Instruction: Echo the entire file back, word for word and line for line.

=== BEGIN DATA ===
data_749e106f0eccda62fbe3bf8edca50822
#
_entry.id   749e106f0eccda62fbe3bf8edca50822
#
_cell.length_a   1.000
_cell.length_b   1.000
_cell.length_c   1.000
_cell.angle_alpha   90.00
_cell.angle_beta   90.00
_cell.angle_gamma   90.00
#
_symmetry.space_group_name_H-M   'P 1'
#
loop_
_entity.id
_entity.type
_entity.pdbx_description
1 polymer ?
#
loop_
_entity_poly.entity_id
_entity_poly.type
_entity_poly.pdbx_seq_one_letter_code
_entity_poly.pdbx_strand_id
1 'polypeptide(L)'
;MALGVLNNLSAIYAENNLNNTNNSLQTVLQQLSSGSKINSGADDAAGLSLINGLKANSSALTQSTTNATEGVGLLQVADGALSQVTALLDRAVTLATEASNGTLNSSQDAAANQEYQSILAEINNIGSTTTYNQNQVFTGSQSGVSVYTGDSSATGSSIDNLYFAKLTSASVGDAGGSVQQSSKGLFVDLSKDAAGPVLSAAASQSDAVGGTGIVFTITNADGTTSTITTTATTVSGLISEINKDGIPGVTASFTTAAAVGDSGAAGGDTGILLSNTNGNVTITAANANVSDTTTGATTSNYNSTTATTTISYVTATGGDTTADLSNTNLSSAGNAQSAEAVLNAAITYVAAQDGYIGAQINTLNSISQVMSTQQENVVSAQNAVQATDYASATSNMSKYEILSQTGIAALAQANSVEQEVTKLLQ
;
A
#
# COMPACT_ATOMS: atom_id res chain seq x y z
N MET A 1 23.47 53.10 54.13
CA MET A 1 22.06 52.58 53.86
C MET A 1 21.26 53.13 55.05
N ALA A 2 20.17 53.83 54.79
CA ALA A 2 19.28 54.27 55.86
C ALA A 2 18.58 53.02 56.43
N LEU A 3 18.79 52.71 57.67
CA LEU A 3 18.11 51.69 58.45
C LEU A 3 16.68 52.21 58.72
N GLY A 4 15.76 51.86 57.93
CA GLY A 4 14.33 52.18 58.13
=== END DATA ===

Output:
data_749e106f0eccda62fbe3bf8edca50822
#
_entry.id   749e106f0eccda62fbe3bf8edca50822
#
_cell.length_a   1.000
_cell.length_b   1.000
_cell.length_c   1.000
_cell.angle_alpha   90.00
_cell.angle_beta   90.00
_cell.angle_gamma   90.00
#
_symmetry.space_group_name_H-M   'P 1'
#
loop_
_entity.id
_entity.type
_entity.pdbx_description
1 polymer ?
#
loop_
_entity_poly.entity_id
_entity_poly.type
_entity_poly.pdbx_seq_one_letter_code
_entity_poly.pdbx_strand_id
1 'polypeptide(L)'
;MALGVLNNLSAIYAENNLNNTNNSLQTVLQQLSSGSKINSGADDAAGLSLINGLKANSSALTQSTTNATEGVGLLQVADGALSQVTALLDRAVTLATEASNGTLNSSQDAAANQEYQSILAEINNIGSTTTYNQNQVFTGSQSGVSVYTGDSSATGSSIDNLYFAKLTSASVGDAGGSVQQSSKGLFVDLSKDAAGPVLSAAASQSDAVGGTGIVFTITNADGTTSTITTTATTVSGLISEINKDGIPGVTASFTTAAAVGDSGAAGGDTGILLSNTNGNVTITAANANVSDTTTGATTSNYNSTTATTTISYVTATGGDTTADLSNTNLSSAGNAQSAEAVLNAAITYVAAQDGYIGAQINTLNSISQVMSTQQENVVSAQNAVQATDYASATSNMSKYEILSQTGIAALAQANSVEQEVTKLLQ
;
A
#
# COMPACT_ATOMS: atom_id res chain seq x y z
N MET A 1 23.47 53.10 54.13
CA MET A 1 22.06 52.58 53.86
C MET A 1 21.26 53.13 55.05
N ALA A 2 20.17 53.83 54.79
CA ALA A 2 19.28 54.27 55.86
C ALA A 2 18.58 53.02 56.43
N LEU A 3 18.79 52.71 57.67
CA LEU A 3 18.11 51.69 58.45
C LEU A 3 16.68 52.21 58.72
N GLY A 4 15.76 51.86 57.93
CA GLY A 4 14.33 52.18 58.13